so do the breakfast food factories. And
today I met one working In a real as
state office and talking to prospective
purchasers about love In a saml-dstaohed
cottage."-aulkVUl Courier-Journal
The prettiest girl In all the Golden
state has been discovered by the Portnla
festival committee. She Is Miss Emma
de yelasco, native daughter, She will be
the poster girl of the big festival to be
held In San Francisco October 22-15 next.
In which the Pacific coast will celebrate
the 400th anniversary ot the discovery ot
the Pacific by Vaaco Nunes de Balboa
Bom In Los Angeles and educated
there and at the Santa Monica High
school, this California girl has lived In
6 an Francisco alnct 1903. Not only Is she
beautiful, but she la charming and tal
ented as well, being a musician ot note,
who has aung at many private concerts.
Bbe Is a business girl, too, being private
secretary to on of the most Important
lumber dealers ot the Pacific coast.
Miss dt yelasco, whose home is at Slid
Buchanan street, San Francisco, waa
born March 22, 18S8. Her mother, who
was Miss Amalla Laglar Lels, Is ot Ger
man extraction, Her father, Henry de
Yelasco, was born In Venesuela and fin
ished bis education at Stonyhurst col
lege, England. He has held California his
home for the last thirty years. Ife served
as captain In the war between Poru,
Bolivia and Chile In 1879, winning distinc
tion. Miss de Velasco's charming personality
has made her exceptionally popular In
the social life of more than one Cali
fornia city. In Los Angeles she was a
member ot the Theta Sigma sorority. Iu
San Franclscp she Is a member ot the
Entre Nous and L'Amlstad cotillions,
She Is also a member ot. th Catholic
Ladles' Aid society.
Pontiao's War
.i . .r
Pontiao's war, a movement which a
one time threatened the English rule In
America, began 1M years ago May S, ITU,
Pontlao, like Napoleon, will alwaya re
main a most Intar-
eating character.
The Ottawa chUf
was, In fact, tht Na
poleon ot the red
men the greatest
Indian, many claim,
of whom we 'i'ov
any knowledge.
Inspired by the de
sire to save hj'i na
tion from extinction
at the hands pf the
English, whom be
hated as cordially as
he loved the Frensh,
Pontlao toured the entire country -a the
attempt to unite the red men against h
"dogs dressed In red," as he' called the
soldiers of the British king.
Nor was he unsuccessful In his laborn.
By his burning seal and wonderful elo
quence he succeeded In forming u con
federation of the tribes against the vonv
mon foe, and It waa secretly agreed tc
fall Upon all the British posts simultane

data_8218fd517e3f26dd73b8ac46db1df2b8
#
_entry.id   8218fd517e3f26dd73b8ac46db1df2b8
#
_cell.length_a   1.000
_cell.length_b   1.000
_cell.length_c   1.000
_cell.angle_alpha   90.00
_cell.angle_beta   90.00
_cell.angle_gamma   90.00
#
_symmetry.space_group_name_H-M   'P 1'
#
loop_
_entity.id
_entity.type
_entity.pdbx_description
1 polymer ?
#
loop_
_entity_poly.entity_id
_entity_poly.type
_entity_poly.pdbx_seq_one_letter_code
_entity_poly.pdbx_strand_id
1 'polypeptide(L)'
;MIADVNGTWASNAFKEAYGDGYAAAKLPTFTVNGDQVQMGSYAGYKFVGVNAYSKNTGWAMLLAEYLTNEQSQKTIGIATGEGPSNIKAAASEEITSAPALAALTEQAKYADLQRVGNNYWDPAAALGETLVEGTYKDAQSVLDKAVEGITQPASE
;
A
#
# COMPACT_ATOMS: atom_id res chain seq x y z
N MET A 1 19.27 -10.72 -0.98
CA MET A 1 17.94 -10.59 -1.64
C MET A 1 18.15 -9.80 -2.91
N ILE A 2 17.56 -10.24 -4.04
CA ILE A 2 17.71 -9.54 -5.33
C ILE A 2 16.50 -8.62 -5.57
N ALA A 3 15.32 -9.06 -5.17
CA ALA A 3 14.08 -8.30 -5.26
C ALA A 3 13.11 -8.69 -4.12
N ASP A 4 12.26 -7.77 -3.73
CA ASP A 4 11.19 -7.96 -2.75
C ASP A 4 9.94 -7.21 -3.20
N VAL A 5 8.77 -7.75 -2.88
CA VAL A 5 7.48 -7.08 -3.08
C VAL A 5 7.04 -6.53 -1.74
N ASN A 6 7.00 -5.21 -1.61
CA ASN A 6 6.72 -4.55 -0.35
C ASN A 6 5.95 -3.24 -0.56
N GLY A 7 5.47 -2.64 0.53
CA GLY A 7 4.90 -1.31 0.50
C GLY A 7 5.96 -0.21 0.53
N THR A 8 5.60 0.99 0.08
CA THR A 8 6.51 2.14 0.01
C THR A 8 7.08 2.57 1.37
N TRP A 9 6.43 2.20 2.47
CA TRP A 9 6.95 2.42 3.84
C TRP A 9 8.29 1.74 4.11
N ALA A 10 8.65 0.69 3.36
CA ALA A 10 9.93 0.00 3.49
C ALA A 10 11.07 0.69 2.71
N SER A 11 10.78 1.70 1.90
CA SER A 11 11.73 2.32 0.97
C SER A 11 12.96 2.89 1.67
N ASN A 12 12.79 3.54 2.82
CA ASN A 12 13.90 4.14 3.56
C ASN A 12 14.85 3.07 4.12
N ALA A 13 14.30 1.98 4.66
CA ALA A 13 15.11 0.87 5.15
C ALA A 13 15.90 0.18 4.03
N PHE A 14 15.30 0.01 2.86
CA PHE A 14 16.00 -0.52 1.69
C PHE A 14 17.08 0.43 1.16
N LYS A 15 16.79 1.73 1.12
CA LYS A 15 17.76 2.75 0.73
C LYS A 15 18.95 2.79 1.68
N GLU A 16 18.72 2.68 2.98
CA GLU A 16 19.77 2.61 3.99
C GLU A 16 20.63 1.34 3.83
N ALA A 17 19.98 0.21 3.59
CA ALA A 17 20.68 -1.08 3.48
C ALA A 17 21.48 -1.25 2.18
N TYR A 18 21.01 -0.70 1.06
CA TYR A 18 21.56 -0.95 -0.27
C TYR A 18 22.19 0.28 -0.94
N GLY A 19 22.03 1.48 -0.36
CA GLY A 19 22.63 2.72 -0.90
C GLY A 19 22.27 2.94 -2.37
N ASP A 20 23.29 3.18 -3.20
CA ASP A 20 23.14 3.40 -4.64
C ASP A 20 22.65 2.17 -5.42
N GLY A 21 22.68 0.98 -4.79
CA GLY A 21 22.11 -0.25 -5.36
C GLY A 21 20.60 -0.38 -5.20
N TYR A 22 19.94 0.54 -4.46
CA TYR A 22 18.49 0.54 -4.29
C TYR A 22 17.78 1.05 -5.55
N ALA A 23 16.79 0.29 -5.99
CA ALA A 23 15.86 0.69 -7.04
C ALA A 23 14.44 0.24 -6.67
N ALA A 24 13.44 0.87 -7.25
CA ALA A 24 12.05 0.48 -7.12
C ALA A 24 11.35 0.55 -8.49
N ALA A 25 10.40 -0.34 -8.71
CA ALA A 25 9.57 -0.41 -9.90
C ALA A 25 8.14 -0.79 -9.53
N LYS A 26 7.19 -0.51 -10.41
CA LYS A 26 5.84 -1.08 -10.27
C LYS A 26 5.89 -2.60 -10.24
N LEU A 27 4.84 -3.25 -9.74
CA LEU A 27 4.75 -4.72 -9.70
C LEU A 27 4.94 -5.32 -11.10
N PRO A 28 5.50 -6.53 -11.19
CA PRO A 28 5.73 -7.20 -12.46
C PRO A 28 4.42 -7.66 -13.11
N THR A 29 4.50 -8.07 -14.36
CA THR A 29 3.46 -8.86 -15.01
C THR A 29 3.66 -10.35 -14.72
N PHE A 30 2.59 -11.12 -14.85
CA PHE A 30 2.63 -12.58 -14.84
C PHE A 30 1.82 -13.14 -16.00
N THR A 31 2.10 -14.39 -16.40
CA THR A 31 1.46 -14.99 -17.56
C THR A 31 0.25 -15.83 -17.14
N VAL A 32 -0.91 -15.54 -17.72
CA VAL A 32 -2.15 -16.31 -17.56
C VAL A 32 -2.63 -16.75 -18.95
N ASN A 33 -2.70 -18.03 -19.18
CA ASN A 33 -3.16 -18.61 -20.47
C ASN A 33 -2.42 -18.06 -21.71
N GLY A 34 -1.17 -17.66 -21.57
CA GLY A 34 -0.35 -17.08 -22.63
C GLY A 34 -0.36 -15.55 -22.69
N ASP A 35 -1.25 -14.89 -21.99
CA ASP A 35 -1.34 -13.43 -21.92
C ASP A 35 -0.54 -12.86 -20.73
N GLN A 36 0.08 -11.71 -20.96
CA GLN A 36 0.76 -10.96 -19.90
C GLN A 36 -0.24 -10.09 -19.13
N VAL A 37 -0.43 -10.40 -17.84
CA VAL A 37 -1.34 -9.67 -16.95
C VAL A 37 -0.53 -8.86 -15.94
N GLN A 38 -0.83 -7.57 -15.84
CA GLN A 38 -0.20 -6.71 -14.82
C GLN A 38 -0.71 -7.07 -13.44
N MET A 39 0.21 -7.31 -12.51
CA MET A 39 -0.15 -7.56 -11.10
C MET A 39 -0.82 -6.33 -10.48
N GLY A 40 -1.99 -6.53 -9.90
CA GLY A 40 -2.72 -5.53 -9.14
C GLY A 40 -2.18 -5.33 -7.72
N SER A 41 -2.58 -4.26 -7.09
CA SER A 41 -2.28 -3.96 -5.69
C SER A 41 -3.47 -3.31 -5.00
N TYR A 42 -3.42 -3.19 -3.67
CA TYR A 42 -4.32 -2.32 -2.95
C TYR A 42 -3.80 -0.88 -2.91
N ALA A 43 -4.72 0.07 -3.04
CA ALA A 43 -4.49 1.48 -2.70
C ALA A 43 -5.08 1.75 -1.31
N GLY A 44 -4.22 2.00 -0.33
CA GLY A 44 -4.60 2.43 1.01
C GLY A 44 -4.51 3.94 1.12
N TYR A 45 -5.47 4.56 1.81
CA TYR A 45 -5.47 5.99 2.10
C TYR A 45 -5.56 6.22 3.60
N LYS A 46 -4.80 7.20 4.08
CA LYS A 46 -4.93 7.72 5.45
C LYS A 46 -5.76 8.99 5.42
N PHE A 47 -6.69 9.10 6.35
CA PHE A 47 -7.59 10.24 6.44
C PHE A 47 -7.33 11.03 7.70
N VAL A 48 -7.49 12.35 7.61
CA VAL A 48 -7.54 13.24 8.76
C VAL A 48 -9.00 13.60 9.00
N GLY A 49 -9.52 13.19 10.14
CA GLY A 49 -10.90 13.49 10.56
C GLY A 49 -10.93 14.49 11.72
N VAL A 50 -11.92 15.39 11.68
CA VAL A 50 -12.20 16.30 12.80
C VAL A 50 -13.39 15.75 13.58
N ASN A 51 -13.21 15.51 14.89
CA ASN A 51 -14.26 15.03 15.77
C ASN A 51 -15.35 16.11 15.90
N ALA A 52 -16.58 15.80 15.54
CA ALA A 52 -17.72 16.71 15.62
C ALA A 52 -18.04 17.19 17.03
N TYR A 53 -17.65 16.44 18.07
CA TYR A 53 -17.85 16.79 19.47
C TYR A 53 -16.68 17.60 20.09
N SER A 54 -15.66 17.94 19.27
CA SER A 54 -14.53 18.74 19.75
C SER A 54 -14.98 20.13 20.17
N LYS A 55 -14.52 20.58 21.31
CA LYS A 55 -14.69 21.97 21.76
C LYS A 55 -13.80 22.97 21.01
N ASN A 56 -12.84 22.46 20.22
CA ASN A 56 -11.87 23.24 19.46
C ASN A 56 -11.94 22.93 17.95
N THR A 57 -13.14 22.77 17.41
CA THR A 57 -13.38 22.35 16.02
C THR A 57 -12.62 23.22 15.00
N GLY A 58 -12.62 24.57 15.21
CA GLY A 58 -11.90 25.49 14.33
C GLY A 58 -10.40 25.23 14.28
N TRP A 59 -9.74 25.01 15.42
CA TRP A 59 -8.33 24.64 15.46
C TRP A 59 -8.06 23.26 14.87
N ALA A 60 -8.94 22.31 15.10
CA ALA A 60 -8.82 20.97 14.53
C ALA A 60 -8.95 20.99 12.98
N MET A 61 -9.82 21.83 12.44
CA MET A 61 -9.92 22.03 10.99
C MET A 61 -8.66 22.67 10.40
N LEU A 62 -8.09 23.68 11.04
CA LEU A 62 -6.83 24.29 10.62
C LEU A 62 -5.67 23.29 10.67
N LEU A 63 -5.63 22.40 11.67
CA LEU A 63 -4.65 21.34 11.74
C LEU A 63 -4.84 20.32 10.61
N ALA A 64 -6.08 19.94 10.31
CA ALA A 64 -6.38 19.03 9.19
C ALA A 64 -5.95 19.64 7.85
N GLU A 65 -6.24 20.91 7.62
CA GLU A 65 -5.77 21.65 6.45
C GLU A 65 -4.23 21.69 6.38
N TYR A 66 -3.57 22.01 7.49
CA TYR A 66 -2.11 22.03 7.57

ously, Eight forts were captured, by
strategem or valor, and at one time 't
looked as though the league was gotn? to
make good. Within a fortnight from the
outbreak of hostilities every British post
west of Oswego was In th hauls ..f the
Indians and hundreds ot whites h - .'Hi
But the red men then lackd tho v..'.t
man's genius for organization, and it.e:
the Ineffectual siege of Detroit the In
diana, disagreeing among themsetVuii, be
gan to desert tbe alliance, and a treaty
was signed.
Pontine, still unconquerable, fled to the
hunting grounds of Illinois, where he
managed to prolong the conflict for a
considerable period, but finally he fell al
the hands of an assassin and the wat
It Is said that tho Indian who murdered
Pontlao at Cahokla waa bribed to ih
commleslon ot the deed by the promise ot
a barrel of whisky.
For Xlie Nervotis Woman,
Or the woman vrbo experience hot flashes nothing it o food to soothe, quiet
and oalm tho nervous system as a para lyoerio extract of native aaaeVcal plants,
uai made without alcohol, whloh ha been told by drutiUt fr kbe past forty
rears, and most favorably known as Doctor Pierce's Favorito Freocrifstkm. In
rounder years tome women snSef Iron dlzrlness, or alatla spsHi, hysteria,
ocaduoho, bearing -down feellaft and pata. All theta ymptosa of irregularity
ind female disturbance are relieved by the use ot tb.lt famoat " Prescription "
or Doctor Pierce.
As powerful, tnri go rating tonic " Favorito Preectiptio " imparts- ttresth
to the whoto system, tad ia parttotlar to the orjana dlsWtty feminine.
teachers, mllUaere, dreecaeekert, unmirrws:, "aboa-Jlrtc,"
ho uo-keepers, BnBt' mothers, sad fceble wemew ieaertMy,
it Is an ex cell cot eppcetaJaJ' Mmel mi restBottr teate.
was caBsd letrarsneaB." write Mas. Ltsu KoDom
iia of Msoosts. Mich.. Route L I had narrvos ehflb aad aamb sus
aad thy would lesra me very weak. Then I Ms tyslsinTiisnVsi sad ttie
doctor sU I had a ftcatfng kttney. I deecored wnb moatka with our
his nmuciDa.
not had aay i
than for rears.
funflr nhnlrlan. lis sau 1 weuu bar u
stopped tckinr his ndfciB. After taMpc mre battles e
bars to have an opeimyoa. Thn I
taMuar tua kottU of Dr. FUru'i
-.odlctao 1 inn pot bad my nrrooa ihiit ot wsik speB. I am aetur
Ha. IsVaDwisiJfc
Mr diuhtar is now taktar ttta 'Preantattnn' ea4 Ptatei'a
ucuai Haaieai LnsoeTtry, am w rw- nw imTiwsaiss aae. waaic,
tired f m! lor. The raoadi M ni4 av aner so ineae, ia a seen
Uma. wa nave eras xi at ywsr bmhhm :
C Punt's fUmmt Attftfi i